Monday morning I awoke to the news that a deal had been struck to keep the government funded through the end of its fiscal year (September). That was a pleasant surprise since just last Friday the best Washington could do was a one week kick the can deal. The package, (which still needs to pass both chambers and gets the President’s signature), appears to be a rare example of cooperation between both Parties and among the House and Senate leadership along with the White House. That actually sounds like a functioning federal government which was worth interrupting my regularly scheduled posting. In the blogging world that is the equivalent of a stop the presses moment. Let’s explore.
While all entities are getting credit for making the deal happen I think we need to take a look at the real power dynamics at play. In order to do a credible analysis we have to separate the Trump administration from the Republican/Tea Party coalition in Congress (mostly playing out in the House). Trump did what he has been doing since taking office, he backed down – the American people should be grateful for that. I am far from a fan of Mitch McConnell or Paul Ryan, but at least they have a clue of what their jobs entail. Ryan theoretically has the votes in the House to pass anything he wants regardless of what the Democrats do. The reality is that his caucus is divided into Republicans and Tea Party members who often cannot come to agreement which leaves him short votes without some (highly unlikely) Democratic defections. McConnell must deal with the filibuster on most issues and even when he can keep his caucus solid, (which he is very good at), he still needs eight Democratic votes. In the final analysis Chuck Schumer and Nancy Pelosi used that leverage to obtain about the best deal they could under the circumstances.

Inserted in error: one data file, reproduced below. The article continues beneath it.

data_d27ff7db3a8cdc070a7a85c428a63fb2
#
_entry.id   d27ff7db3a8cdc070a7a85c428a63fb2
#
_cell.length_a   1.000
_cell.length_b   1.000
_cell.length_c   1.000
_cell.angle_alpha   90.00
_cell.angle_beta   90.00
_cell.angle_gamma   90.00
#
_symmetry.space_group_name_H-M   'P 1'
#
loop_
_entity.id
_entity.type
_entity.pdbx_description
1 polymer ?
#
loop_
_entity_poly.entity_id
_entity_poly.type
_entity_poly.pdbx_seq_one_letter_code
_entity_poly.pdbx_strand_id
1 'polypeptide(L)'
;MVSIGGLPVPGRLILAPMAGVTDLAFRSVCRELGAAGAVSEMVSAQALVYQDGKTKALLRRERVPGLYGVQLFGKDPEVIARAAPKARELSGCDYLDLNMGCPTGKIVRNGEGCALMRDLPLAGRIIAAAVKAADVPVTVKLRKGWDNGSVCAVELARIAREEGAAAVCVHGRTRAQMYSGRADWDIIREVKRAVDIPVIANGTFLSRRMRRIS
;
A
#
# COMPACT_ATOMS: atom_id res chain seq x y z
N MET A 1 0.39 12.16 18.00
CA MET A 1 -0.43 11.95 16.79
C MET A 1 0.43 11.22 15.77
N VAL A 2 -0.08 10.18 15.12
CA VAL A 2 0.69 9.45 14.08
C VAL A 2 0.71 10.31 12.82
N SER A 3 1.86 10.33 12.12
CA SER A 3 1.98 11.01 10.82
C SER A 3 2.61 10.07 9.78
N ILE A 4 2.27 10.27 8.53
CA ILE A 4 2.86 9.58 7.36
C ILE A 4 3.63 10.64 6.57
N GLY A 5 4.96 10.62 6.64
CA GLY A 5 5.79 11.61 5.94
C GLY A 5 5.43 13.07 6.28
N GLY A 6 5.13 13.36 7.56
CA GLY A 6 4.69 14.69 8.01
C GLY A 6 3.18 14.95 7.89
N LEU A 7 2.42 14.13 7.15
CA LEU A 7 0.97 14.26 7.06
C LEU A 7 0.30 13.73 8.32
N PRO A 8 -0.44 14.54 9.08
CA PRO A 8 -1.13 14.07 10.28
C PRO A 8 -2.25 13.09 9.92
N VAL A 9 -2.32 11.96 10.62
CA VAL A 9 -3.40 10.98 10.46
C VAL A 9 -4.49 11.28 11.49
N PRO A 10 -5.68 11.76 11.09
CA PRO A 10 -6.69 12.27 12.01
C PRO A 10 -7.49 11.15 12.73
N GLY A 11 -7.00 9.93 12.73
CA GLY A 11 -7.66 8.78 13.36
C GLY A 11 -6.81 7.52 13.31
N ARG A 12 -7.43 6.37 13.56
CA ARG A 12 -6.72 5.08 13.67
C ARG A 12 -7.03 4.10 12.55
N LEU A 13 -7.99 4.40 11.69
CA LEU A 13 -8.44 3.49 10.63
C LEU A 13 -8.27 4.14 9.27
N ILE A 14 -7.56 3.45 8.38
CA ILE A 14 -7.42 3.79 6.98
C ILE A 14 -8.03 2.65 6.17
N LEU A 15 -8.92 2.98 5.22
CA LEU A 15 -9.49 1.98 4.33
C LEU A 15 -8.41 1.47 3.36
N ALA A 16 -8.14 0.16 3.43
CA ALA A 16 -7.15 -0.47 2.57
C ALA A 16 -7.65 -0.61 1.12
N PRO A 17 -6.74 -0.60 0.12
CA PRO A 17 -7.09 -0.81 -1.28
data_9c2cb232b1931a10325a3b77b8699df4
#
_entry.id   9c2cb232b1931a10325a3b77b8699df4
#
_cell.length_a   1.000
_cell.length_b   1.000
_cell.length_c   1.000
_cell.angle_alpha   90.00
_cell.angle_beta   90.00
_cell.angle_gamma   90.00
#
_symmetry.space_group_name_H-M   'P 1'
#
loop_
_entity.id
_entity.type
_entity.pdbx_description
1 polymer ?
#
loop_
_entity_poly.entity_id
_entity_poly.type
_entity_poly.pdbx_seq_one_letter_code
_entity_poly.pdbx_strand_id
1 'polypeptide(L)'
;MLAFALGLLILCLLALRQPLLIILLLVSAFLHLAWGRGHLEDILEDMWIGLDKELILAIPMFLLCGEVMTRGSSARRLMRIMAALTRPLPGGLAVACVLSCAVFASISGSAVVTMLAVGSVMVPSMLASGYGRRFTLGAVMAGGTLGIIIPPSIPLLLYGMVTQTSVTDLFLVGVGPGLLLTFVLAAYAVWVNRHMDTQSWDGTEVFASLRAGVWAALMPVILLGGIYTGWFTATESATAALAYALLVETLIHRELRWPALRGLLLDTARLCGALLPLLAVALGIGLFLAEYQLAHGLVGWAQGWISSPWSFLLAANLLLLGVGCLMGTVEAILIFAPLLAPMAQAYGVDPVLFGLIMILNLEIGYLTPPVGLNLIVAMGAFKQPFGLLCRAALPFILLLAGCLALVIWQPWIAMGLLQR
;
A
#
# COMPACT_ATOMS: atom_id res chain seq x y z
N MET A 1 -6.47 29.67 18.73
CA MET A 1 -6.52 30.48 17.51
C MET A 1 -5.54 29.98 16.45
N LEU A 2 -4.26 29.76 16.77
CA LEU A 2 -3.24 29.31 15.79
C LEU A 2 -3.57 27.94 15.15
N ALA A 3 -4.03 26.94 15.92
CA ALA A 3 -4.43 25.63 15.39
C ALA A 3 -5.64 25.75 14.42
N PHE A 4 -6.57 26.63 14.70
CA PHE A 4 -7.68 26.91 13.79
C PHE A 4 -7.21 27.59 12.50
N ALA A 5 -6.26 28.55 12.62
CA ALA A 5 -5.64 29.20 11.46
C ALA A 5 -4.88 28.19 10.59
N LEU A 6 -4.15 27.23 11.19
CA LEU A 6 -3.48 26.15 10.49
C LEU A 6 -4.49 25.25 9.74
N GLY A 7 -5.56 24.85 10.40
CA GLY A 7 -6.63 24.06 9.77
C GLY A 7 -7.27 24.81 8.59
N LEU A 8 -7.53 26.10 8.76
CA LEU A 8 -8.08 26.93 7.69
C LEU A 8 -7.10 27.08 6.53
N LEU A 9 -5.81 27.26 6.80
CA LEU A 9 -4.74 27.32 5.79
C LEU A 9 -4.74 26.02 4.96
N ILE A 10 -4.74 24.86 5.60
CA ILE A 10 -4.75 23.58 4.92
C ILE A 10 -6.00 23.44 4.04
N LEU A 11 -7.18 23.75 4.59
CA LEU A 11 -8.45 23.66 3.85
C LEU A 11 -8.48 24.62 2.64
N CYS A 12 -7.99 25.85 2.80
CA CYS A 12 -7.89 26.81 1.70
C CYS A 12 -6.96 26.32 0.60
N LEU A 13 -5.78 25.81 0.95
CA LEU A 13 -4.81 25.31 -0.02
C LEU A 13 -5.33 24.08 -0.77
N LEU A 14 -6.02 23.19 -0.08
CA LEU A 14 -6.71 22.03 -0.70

Like any compromise there are parts I like and some that I am less a fan of. All and all the budget extension deal, (which I expect to pass and be signed this week), is a fair deal. It also represents one of the first, if not the first, time that the Trump administration has acted like a group of grownups. Let’s look at a few of the particulars of the deal.
An additional $12.5 billion was included for military spending. We almost undoubtedly don’t need to spend the money but it gave the Republicans something. Their other “victory” was adding $1.5 billion for border security. The Democrats guarded against it being used to start construction on the wall by adding restrictive language only allowing the funds to be used on technology and repairing existing infrastructure. I think all Americans are in favor of effective border security. Building a wall is simply not effective. (But it would provide a wonderful opportunity for people in the construction business to skim money.)
$4.6 billion was allocated to make a program aiding the coal mining community’s victims of black lung disease permanent was included. Kentucky Senator Mitch McConnell was late to the party on this one; in fact the most vocal early advocate of this provision was Democrat Sherrod Brown of Ohio. Both of those facts need to be communicated in forthcoming elections! To me this is a non-partisan, American values move!
Democrats were able to add $295 million to help Puerto Rico with Medicaid along with $100 million to combat opioid addiction. In the process they were able to avoid any cuts to Planned Parenthood and science programs. These programs are not safe forever; it is merely a “see you in September situation”. The good news is we bought some time if nothing else.
$407 million was added to help fight wildfires in the West.
$61 million was allocated to help local law enforcement in Florida and New York pay for the extra security costs necessitated by Trump’s lifestyles of the rich and famous. That is a point that needs to be driven home in 2018 and 2020. Why are the taxpayers paying for his lifestyle? The rest of us adapt our lifestyle to our employment. Why can’t Trump?
Well, this is probably the most complimentary piece I have yet written about our new President. Could it be that he is finally starting to learn his job? Or is that too much to ask for? Time will tell.
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